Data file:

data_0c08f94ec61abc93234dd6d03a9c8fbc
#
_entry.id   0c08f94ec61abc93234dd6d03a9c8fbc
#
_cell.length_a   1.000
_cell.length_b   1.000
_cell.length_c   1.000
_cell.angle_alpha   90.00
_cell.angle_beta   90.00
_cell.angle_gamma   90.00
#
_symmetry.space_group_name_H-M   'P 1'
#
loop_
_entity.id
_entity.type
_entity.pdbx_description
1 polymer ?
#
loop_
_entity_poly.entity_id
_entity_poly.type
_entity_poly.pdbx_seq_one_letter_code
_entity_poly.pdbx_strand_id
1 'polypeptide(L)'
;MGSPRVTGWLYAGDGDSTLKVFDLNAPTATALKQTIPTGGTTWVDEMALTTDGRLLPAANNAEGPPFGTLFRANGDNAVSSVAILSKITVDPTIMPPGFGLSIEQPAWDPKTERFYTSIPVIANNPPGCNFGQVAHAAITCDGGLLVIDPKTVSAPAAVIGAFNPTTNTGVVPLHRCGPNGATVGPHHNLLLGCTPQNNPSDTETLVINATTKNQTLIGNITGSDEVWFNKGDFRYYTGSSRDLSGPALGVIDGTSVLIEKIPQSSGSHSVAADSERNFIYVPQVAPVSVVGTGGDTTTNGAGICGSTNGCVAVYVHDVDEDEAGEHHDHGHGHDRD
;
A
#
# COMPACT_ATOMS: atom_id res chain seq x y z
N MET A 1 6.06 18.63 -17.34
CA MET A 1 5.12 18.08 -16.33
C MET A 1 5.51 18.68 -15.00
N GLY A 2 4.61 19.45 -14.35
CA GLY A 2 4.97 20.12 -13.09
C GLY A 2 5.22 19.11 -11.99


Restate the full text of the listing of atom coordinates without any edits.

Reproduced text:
data_0c08f94ec61abc93234dd6d03a9c8fbc
#
_entry.id   0c08f94ec61abc93234dd6d03a9c8fbc
#
_cell.length_a   1.000
_cell.length_b   1.000
_cell.length_c   1.000
_cell.angle_alpha   90.00
_cell.angle_beta   90.00
_cell.angle_gamma   90.00
#
_symmetry.space_group_name_H-M   'P 1'
#
loop_
_entity.id
_entity.type
_entity.pdbx_description
1 polymer ?
#
loop_
_entity_poly.entity_id
_entity_poly.type
_entity_poly.pdbx_seq_one_letter_code
_entity_poly.pdbx_strand_id
1 'polypeptide(L)'
;MGSPRVTGWLYAGDGDSTLKVFDLNAPTATALKQTIPTGGTTWVDEMALTTDGRLLPAANNAEGPPFGTLFRANGDNAVSSVAILSKITVDPTIMPPGFGLSIEQPAWDPKTERFYTSIPVIANNPPGCNFGQVAHAAITCDGGLLVIDPKTVSAPAAVIGAFNPTTNTGVVPLHRCGPNGATVGPHHNLLLGCTPQNNPSDTETLVINATTKNQTLIGNITGSDEVWFNKGDFRYYTGSSRDLSGPALGVIDGTSVLIEKIPQSSGSHSVAADSERNFIYVPQVAPVSVVGTGGDTTTNGAGICGSTNGCVAVYVHDVDEDEAGEHHDHGHGHDRD
;
A
#
# COMPACT_ATOMS: atom_id res chain seq x y z
N MET A 1 6.06 18.63 -17.34
CA MET A 1 5.12 18.08 -16.33
C MET A 1 5.51 18.68 -15.00
N GLY A 2 4.61 19.45 -14.35
CA GLY A 2 4.97 20.12 -13.09
C GLY A 2 5.22 19.11 -11.99